August 22, 2012
AT&T Disables Cell Tower Frequencies Interfering With Police Radios
redOrbit Staff & Wire Reports - Your Universe Online
AT&T Wireless has temporarily deactivated a frequency used by 16 of its cell-phone towers after they were found to be interfering with radio communications among police officers and firefighters in Oakland, California, the San Francisco Chronicle reported on Tuesday.
Oakland officials said they notified AT&T about the problem last week, and that the wireless carrier is cooperating with their requests.
A spokesman for AT&T told The Chronicle that the impact on customers would be minimal, and would only affect subscribers using the company's oldest mobile phones.
David Cruise, Oakland's public safety systems adviser, said the 16 cell towers continuously interfered with public safety radios, particularly when a police car was within a quarter to half a mile of a tower.
"If the officer is in an area close to one of their cell sites, essentially the cell site overpowers their radios," he told The Chronicle.
However, the number of officers reporting no radio connection fell immediately after the frequency was curbed at the first cell site, he added.
The city's public safety radio communications system has experienced repeated failures, with officers routinely losing contact with dispatchers and each other. Furthermore, the radios do not work in hundreds of buildings, including the basement of Oakland´s police headquarters.
Last July, during a visit by President Obama, police radios went down entirely after the president had left town.
Cruise stressed that cell tower interference was only one part of the city's probe.
"Our investigation is continuing," he said.
"This is not the end of it, for sure. There are plenty more issues we're looking at. We're working on plans to remove all of them,” said Cruise, who was hired in early August, in part, to help resolve the problem.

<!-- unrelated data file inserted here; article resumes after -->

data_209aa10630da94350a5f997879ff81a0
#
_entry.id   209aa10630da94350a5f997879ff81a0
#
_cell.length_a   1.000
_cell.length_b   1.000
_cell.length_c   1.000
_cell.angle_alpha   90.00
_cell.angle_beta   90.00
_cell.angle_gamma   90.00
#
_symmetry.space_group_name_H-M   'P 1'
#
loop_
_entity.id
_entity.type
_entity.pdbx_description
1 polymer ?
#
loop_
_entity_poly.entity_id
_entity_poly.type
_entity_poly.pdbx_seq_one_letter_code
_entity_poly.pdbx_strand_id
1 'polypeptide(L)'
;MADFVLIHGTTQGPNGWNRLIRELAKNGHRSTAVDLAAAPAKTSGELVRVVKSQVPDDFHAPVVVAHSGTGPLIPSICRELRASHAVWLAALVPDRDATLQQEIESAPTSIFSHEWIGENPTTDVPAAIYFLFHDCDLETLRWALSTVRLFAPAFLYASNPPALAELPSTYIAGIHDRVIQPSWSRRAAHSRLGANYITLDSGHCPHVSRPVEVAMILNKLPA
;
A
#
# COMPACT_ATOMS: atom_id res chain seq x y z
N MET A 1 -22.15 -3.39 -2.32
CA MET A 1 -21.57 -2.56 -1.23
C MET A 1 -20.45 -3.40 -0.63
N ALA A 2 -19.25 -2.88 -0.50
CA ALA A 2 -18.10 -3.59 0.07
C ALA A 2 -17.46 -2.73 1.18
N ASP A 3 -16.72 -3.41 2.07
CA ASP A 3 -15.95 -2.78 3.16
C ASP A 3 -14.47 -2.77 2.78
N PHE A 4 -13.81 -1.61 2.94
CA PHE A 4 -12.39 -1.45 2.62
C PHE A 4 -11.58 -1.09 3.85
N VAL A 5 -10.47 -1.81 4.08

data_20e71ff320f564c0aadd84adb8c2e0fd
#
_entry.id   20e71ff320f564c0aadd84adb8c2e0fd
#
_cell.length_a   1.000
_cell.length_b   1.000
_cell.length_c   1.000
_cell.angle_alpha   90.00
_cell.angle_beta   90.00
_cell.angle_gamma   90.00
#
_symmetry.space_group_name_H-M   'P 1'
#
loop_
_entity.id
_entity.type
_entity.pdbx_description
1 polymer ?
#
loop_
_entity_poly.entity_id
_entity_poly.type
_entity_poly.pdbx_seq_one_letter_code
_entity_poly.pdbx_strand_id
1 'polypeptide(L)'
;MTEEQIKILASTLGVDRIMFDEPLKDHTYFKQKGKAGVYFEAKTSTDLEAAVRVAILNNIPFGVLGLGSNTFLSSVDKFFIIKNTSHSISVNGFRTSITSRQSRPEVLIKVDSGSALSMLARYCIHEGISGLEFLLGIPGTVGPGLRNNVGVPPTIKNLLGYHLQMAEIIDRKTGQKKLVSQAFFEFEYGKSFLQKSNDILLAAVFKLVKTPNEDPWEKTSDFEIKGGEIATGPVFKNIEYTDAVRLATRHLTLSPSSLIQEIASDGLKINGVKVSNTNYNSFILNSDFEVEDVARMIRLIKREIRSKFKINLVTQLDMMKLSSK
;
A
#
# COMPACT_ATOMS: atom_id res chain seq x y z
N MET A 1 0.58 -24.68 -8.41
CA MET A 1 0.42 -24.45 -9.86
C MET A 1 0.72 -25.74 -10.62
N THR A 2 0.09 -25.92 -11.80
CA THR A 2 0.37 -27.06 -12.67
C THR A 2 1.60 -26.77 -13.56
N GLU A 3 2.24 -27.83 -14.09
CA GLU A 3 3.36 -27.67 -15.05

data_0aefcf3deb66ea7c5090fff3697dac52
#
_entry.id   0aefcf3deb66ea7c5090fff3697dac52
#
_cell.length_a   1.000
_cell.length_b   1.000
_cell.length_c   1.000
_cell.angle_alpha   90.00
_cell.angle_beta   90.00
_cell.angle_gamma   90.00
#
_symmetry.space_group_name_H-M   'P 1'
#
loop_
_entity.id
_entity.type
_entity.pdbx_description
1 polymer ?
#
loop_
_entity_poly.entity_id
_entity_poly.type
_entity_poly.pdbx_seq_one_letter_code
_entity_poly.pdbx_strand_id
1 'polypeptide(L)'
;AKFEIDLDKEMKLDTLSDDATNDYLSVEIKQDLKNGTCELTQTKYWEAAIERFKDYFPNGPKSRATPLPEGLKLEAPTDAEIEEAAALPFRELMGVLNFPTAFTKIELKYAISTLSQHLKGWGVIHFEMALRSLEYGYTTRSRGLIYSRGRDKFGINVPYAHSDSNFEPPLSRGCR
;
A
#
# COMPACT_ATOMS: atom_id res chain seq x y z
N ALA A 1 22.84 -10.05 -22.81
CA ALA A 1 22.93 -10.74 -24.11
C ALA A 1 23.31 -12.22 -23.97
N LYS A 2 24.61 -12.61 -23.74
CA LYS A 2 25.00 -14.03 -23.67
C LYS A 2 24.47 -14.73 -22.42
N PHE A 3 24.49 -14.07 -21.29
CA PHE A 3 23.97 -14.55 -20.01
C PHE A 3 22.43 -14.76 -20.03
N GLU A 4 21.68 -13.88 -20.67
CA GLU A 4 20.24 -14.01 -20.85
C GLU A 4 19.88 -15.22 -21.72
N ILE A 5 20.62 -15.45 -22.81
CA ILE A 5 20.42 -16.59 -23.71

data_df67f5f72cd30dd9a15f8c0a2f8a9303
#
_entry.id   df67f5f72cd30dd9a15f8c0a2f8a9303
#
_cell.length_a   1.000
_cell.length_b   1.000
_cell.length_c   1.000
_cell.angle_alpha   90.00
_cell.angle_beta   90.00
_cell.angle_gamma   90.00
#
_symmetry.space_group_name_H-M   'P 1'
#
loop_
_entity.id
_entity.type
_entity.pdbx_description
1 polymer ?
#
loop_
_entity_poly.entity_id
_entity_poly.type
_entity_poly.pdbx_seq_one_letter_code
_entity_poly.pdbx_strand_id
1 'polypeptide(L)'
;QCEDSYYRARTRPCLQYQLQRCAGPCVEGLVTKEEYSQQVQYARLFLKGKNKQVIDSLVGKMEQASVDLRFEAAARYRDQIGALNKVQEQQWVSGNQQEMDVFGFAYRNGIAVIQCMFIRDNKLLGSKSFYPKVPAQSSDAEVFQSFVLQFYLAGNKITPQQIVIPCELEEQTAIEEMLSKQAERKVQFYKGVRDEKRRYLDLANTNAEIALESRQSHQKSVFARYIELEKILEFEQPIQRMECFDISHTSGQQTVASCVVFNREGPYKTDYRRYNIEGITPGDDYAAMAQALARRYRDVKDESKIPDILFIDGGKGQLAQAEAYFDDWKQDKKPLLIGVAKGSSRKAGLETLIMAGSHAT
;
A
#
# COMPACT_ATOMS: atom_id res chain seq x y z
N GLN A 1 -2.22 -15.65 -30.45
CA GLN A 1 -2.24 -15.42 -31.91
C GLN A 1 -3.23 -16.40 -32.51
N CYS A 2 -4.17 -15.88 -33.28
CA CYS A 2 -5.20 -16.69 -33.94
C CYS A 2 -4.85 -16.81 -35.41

The city will also be investigating cell phone towers of other carriers, particularly T-Mobile, which uses a frequency that might also interfere with public safety radios, Cruise said.
Oakland worked with the Federal Communications Commission (FCC) to investigate the police radio communications problems, and mapped the various locations of radio blackouts, Cruise said. After analyzing these maps, investigators concluded that cell phone interference was playing a role. The FCC confirmed these suspicions on Thursday, and AT&T disabled the problem frequency the following night.
FCC rules give public safety agencies priority in communications, Oakland city officials said.
AT&T spokesman John Britton told The Chronicle that the company´s cell towers emit three distinct frequencies: 850 MHz, 1900 MHz and 700 MHz. Additionally, the carrier operates three different cellular networks - 2G, 3G and 4G.
The company temporarily shut down the 850 MHz frequency for 2G customers only. AT&T´s 2G network is the company's oldest, meaning few customers would be affected. Those on 2G are using some of the company's oldest cell phones, and would still be supported in the affected areas on the 1900 MHz frequency, Britton said.
While AT&T does not divulge the specific number of cell towers it has in Oakland, Britton said the carrier has more than a thousand towers in the Bay Area.
Cell-tower interference is not unique to Oakland, or to AT&T. Sprint Nextel is investing over a billion dollars nationwide to relocate public safety radio frequencies, something known as ℠re-banding´. The carrier paid $10.5 million in direct costs to shift Oakland's $7.5 million radio system to a frequency further from the city´s network, Cruise said.
Oakland moved to its new frequency in July 2011. The company that installed the city´s radio system did check for interference, although it is not clear how close it got to each of the cell towers, Cruise said.
"Unless they drove close to a cell site, they wouldn't have seen this.”